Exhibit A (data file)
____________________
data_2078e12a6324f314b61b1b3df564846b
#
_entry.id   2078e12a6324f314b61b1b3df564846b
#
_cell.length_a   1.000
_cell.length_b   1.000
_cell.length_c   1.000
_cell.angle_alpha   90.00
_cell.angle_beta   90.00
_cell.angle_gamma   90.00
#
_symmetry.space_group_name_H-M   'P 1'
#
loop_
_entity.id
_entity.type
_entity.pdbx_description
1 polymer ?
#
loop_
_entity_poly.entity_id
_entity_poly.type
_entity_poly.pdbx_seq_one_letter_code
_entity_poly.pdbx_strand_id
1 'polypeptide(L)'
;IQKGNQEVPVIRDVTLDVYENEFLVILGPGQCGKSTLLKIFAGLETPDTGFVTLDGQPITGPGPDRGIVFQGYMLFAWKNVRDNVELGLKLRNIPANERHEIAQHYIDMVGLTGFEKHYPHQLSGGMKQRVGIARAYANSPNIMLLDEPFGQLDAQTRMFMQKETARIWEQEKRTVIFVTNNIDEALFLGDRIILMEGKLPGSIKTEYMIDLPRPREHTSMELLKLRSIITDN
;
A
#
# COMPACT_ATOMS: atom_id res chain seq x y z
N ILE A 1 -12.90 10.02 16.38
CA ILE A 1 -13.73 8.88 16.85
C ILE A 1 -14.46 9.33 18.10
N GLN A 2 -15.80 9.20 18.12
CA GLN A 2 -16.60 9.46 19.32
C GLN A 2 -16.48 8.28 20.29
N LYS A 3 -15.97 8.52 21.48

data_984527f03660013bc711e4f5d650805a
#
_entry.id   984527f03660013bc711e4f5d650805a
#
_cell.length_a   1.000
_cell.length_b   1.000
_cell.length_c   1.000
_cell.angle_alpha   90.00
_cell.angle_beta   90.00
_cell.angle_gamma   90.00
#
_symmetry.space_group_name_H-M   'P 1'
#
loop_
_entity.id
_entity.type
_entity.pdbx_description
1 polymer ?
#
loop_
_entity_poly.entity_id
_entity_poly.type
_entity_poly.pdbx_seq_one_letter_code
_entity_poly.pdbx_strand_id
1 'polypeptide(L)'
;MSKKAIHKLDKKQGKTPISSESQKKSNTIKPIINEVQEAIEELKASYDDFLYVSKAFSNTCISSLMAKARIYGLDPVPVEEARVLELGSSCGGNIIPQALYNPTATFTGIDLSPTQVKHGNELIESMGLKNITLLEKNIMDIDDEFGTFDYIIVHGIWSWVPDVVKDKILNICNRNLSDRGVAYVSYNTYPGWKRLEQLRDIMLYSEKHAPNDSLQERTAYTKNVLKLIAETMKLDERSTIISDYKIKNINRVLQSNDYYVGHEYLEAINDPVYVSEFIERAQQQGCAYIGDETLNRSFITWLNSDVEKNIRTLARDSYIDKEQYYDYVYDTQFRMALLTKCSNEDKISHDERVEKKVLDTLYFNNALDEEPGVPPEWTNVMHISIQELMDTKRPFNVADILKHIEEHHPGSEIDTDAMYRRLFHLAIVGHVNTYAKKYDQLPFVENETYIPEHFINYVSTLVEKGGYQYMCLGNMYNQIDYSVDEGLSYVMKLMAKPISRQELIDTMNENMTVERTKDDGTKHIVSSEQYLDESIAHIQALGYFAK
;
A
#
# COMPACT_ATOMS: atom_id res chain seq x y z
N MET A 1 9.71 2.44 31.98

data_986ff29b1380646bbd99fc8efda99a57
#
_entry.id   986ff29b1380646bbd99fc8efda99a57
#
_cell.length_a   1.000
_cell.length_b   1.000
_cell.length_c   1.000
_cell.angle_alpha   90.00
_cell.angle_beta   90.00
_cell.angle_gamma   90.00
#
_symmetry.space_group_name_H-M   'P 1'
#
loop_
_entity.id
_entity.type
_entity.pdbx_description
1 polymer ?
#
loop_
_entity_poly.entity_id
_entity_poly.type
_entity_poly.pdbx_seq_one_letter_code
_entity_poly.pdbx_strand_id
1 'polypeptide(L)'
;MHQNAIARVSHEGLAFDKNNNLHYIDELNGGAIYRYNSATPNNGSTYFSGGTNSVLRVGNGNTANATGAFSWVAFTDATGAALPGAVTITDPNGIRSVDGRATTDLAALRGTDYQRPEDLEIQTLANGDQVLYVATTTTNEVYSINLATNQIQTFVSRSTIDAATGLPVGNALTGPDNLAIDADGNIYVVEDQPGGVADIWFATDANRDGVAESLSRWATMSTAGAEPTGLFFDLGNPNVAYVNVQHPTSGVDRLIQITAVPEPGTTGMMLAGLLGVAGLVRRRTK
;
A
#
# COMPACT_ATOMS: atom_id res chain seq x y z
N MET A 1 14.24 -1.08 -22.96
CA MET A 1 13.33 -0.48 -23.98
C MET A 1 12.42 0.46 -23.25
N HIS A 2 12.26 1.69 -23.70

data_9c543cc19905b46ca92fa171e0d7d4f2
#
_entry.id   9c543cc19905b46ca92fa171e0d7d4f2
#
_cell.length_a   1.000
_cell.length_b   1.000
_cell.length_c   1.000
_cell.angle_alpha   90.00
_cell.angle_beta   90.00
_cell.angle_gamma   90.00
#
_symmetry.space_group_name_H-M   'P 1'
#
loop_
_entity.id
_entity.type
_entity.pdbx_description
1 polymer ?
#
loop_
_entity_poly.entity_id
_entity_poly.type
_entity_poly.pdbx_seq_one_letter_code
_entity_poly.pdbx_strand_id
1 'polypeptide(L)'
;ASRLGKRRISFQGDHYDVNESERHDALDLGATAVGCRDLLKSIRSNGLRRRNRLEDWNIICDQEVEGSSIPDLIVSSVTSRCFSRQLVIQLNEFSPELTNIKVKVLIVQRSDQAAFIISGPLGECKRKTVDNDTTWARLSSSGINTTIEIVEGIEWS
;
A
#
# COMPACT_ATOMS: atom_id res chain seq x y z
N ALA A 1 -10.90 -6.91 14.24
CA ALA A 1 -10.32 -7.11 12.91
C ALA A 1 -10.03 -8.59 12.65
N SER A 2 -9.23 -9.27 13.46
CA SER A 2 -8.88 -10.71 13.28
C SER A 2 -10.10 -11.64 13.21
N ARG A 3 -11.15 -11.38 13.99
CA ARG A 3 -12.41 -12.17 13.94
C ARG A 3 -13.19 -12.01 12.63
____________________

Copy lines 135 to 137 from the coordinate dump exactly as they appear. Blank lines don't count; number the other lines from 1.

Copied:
C ALA A 1 -10.03 -8.59 12.65
N SER A 2 -9.23 -9.27 13.46
CA SER A 2 -8.88 -10.71 13.28